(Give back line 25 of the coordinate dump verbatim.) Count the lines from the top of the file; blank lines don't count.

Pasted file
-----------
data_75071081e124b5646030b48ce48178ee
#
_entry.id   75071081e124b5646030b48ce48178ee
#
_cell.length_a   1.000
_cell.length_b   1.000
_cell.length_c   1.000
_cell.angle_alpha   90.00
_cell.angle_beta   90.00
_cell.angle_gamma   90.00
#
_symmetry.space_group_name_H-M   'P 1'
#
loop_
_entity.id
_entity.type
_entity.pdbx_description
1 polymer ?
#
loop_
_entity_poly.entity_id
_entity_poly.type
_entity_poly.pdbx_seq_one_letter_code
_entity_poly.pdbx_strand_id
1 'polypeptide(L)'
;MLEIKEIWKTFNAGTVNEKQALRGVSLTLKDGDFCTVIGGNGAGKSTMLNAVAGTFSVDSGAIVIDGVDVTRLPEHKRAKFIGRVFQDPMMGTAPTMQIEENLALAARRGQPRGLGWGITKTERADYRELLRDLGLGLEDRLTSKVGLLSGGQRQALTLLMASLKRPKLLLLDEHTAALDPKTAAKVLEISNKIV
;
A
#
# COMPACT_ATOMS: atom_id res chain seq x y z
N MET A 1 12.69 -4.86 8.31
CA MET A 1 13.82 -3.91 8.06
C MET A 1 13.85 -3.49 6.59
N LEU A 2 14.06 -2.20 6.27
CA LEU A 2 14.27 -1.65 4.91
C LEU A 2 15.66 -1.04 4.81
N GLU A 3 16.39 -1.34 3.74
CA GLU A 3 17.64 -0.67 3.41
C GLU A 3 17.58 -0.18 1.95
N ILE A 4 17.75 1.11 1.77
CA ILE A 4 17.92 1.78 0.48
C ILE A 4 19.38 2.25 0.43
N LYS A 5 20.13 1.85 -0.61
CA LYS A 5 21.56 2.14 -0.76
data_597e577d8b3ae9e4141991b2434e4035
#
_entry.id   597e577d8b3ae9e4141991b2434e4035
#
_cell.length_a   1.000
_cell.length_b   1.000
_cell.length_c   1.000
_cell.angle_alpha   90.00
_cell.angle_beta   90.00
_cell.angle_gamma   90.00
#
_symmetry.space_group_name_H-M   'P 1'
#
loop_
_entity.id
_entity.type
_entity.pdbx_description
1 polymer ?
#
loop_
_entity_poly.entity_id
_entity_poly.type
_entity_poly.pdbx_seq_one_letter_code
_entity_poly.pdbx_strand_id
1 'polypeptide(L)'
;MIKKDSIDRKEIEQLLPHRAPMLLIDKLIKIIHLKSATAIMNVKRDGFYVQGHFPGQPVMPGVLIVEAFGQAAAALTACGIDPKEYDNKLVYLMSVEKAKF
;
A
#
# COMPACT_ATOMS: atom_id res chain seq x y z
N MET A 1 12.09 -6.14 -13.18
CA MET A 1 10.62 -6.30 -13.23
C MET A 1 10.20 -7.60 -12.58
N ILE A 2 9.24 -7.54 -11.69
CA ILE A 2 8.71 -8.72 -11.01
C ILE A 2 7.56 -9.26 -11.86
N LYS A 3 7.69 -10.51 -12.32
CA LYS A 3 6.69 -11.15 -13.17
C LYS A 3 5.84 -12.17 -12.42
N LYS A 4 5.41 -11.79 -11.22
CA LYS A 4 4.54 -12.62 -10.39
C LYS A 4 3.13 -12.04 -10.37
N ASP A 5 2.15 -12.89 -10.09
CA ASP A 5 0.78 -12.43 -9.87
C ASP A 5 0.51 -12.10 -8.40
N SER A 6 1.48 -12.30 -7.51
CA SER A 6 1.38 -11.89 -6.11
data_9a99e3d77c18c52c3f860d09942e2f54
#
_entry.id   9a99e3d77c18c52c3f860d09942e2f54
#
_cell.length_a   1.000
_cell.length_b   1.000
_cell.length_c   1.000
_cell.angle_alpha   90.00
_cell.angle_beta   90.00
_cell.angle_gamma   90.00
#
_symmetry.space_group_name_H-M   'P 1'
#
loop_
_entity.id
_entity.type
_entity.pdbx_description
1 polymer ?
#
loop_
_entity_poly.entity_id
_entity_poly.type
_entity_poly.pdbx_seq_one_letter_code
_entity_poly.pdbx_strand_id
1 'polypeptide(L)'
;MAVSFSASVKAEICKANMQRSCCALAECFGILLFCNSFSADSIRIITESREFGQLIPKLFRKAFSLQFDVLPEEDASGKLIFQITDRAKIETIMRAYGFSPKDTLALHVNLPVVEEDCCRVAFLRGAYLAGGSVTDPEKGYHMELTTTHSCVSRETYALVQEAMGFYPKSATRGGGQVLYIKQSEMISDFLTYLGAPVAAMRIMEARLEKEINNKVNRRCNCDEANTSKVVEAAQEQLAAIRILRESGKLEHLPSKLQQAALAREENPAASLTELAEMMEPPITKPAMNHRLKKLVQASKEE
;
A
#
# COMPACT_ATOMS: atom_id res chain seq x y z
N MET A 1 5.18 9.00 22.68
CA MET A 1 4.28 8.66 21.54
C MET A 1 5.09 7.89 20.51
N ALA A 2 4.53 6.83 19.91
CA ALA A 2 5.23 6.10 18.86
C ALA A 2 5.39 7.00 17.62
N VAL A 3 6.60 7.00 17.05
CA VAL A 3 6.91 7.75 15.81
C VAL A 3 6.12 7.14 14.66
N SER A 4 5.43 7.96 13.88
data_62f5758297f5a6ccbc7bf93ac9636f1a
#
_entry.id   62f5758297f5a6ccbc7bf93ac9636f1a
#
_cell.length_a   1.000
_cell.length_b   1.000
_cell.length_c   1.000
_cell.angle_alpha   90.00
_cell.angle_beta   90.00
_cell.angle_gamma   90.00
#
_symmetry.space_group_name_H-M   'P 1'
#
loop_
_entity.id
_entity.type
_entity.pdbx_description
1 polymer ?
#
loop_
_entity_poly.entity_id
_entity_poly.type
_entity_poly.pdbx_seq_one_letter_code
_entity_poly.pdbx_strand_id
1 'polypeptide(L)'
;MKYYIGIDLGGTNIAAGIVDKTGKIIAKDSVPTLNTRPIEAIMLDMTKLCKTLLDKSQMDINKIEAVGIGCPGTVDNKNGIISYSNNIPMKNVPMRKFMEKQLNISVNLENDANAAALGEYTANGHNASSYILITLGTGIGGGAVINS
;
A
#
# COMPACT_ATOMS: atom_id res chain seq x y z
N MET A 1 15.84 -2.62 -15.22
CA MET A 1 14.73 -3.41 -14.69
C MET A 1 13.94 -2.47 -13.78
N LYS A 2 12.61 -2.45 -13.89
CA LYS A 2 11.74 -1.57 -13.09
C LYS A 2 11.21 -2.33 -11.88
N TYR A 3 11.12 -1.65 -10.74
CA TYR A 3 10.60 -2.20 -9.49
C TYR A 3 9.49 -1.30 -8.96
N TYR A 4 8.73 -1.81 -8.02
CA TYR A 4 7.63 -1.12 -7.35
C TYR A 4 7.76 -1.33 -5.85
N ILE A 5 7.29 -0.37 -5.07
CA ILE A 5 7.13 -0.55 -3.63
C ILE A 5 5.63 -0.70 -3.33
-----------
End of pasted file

1 'polypeptide(L)'